UK could be set for 165 mile drone superhighway

A UK consortium led by United Traffic Management (UTM) software provider Altitude Angel plans to build the world’s largest and longest ‘drone superhighway’ network.

drone superhighway
Image credit: Altitude Angel

The drone superhighways would link UK towns and cities, initially connecting the Midlands with the Southeast and urban conurbations along the UK’s south coast.

Known as Project Skyway, the blueprint for a 165 mile (265km) drone superhighway has been submitted by the consortium aiming to connect airspace above cities including Reading, Oxford, Milton Keynes, Cambridge, Coventry and Rugby.

If plans are approved, there is an option to extend the superhighway to Southampton on the south coast and Ipswich on the east coast. A decision on whether to green light the project is expected in the coming weeks.

Project Skyway aims to enable businesses to develop and grow through commercialisation of innovative drone-based products, processes and services, the consortium said.

Richard Parker, Altitude Angel’s CEO and founder described it as the most ambitious transport project proposed for the country since the advent of the railway network.


“Britain is at the forefront of a second transport revolution,” he said in a statement. “Drones have the potential to transport goods in a way our ancestors could never have imagined but would have surely understood. Britain can lead the world in these innovative and life-saving technologies, we have the skills and ambition to open our skies to safe and secure drone and air-taxi flights.”

The network will use detect and avoid (DAA) technology developed on the five mile (8km) Arrow Drone Zone built by Altitude Angel, south of Reading.

Existing drone corridors or research facilities restrict access to operators by imposing financial barriers, the consortium said. The new superhighway plans to support fully automated drone flights beyond visual line-of-sight (BVLOS) from any drone company which completes a series of basic technical integrations, which don’t require specialist hardware on-board.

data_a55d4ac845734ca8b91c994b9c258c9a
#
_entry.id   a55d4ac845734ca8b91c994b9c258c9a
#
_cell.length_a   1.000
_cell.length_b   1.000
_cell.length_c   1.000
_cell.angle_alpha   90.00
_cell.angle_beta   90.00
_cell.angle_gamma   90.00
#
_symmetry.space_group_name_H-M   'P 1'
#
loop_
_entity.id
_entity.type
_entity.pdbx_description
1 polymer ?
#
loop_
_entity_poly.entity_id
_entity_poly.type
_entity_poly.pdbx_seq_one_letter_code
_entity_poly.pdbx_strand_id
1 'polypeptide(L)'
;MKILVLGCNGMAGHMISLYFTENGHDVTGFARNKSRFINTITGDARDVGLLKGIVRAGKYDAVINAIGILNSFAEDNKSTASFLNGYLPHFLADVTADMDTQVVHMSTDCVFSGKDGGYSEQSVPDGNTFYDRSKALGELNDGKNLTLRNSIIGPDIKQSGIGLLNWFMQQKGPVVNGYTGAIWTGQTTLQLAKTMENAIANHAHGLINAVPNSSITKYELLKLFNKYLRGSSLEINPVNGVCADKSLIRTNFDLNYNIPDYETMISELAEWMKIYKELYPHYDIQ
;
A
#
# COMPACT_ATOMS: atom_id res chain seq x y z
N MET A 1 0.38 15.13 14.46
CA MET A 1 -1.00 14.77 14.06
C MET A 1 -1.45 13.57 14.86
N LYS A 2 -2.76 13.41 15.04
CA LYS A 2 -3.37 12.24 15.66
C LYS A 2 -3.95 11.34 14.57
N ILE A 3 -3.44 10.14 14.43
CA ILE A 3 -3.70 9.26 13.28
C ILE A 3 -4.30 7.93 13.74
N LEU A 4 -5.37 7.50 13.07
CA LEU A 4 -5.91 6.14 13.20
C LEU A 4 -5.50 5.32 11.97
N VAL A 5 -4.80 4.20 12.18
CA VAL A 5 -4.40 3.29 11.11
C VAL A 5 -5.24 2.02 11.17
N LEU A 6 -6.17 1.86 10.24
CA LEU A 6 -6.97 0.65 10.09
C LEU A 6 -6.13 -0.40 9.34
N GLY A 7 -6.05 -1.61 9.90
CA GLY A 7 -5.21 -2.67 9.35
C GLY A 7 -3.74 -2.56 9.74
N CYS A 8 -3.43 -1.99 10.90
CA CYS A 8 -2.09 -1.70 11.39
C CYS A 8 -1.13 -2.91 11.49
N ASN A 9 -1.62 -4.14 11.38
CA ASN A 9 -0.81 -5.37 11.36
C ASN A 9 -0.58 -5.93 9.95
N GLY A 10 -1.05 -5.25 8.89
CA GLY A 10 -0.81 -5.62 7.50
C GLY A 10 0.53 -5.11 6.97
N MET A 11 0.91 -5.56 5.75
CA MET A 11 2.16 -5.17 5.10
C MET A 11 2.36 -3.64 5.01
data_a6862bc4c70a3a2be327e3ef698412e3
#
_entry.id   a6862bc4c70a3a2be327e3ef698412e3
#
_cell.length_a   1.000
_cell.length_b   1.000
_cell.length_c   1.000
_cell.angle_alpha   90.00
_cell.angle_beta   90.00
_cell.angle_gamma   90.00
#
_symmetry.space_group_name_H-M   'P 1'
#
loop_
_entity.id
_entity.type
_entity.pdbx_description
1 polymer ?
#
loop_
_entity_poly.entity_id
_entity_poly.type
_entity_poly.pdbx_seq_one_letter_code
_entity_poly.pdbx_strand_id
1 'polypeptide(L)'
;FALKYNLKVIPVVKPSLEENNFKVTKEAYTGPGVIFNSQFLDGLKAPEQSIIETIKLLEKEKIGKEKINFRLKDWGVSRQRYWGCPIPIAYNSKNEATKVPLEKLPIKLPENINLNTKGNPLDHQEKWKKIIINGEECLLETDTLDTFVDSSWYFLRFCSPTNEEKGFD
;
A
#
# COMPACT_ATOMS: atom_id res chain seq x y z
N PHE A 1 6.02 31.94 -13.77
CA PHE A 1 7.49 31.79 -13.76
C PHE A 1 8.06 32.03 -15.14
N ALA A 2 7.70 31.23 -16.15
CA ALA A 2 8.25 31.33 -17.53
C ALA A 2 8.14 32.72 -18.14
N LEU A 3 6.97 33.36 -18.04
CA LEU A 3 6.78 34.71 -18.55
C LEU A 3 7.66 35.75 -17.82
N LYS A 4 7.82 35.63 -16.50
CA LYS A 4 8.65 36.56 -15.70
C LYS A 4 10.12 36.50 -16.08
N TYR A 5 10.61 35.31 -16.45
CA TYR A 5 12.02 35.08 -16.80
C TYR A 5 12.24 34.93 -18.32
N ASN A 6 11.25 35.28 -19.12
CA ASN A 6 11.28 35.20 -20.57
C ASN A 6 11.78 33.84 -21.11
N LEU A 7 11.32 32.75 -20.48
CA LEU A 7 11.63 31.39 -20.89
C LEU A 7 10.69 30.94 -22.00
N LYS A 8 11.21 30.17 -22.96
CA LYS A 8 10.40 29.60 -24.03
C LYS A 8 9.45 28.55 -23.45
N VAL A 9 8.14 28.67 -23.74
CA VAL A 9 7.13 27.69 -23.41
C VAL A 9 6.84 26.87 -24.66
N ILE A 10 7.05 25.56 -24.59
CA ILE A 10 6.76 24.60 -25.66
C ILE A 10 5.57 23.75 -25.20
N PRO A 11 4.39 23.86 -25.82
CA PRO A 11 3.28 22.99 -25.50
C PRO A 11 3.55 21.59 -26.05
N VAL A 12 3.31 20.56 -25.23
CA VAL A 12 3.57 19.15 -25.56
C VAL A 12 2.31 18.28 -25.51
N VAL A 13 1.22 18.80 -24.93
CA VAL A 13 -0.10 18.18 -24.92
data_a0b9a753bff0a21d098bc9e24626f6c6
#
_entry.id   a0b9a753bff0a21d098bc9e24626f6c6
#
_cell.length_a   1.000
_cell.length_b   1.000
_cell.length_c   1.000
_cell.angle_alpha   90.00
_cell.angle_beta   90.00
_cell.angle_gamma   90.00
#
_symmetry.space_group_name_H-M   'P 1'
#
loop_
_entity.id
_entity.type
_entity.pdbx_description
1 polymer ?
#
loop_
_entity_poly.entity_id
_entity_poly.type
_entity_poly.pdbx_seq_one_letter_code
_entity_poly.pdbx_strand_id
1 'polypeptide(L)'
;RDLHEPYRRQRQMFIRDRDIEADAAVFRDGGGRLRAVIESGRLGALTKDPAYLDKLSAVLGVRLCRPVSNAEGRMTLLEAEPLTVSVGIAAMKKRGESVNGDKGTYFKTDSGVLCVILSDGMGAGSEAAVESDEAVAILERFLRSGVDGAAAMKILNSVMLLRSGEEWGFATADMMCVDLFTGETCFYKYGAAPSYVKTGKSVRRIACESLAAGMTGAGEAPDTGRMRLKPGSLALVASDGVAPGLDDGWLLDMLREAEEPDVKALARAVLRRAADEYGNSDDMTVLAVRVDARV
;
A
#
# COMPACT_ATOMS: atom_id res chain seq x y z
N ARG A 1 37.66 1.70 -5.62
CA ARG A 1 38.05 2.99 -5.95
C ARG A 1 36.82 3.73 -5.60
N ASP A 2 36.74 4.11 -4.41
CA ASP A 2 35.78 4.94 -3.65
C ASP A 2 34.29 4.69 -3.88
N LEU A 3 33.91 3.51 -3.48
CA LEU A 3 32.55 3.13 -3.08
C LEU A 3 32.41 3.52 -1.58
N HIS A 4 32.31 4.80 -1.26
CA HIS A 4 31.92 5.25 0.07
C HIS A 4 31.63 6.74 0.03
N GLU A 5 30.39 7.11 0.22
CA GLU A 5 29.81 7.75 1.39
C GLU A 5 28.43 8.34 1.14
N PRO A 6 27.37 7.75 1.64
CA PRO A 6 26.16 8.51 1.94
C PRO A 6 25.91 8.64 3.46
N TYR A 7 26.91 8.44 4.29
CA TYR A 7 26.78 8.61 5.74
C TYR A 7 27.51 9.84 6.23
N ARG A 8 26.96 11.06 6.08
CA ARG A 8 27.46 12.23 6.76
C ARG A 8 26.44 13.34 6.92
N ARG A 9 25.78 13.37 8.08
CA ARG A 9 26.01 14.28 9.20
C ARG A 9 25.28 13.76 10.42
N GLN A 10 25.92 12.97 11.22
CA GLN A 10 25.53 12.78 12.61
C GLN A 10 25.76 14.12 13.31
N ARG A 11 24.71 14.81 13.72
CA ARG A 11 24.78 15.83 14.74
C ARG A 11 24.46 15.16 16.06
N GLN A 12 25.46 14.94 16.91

Congestion in the first 1000ft is predicted to increase, becoming the densest area of airspace as it evolves through the use of unmanned General Aviation (GA) and other civil aviation. Project Skyway technology aims to permit ease of access while monitoring deconfliction, without the need to close airspace as is the case today.

Skyway partners will collaborate to deploy the DAA solution where possible on existing infrastructure, in combination with UTM software-as-a-service, to enable greater awareness of manned and unmanned traffic to all stakeholders.

According to Altitude Angel, the UTM will enable fight requests, approvals, deconfliction and provide a single-source-point-of-truth for all traffic on the Project Skyway corridors through combined manned and unmanned situational awareness.

Project Skyway will make this ‘combined air picture’ available to larger groups of airspace users through existing solution providers, such as those providing existing planning and tracking products.

Once the initial UK highway is established, Altitude Angel said it will make the technology available to allow any organisation, airport, town or city in the UK or beyond to establish and operate a ‘superhighway’ quickly, easily and cost-effectively through a simple licencing agreement.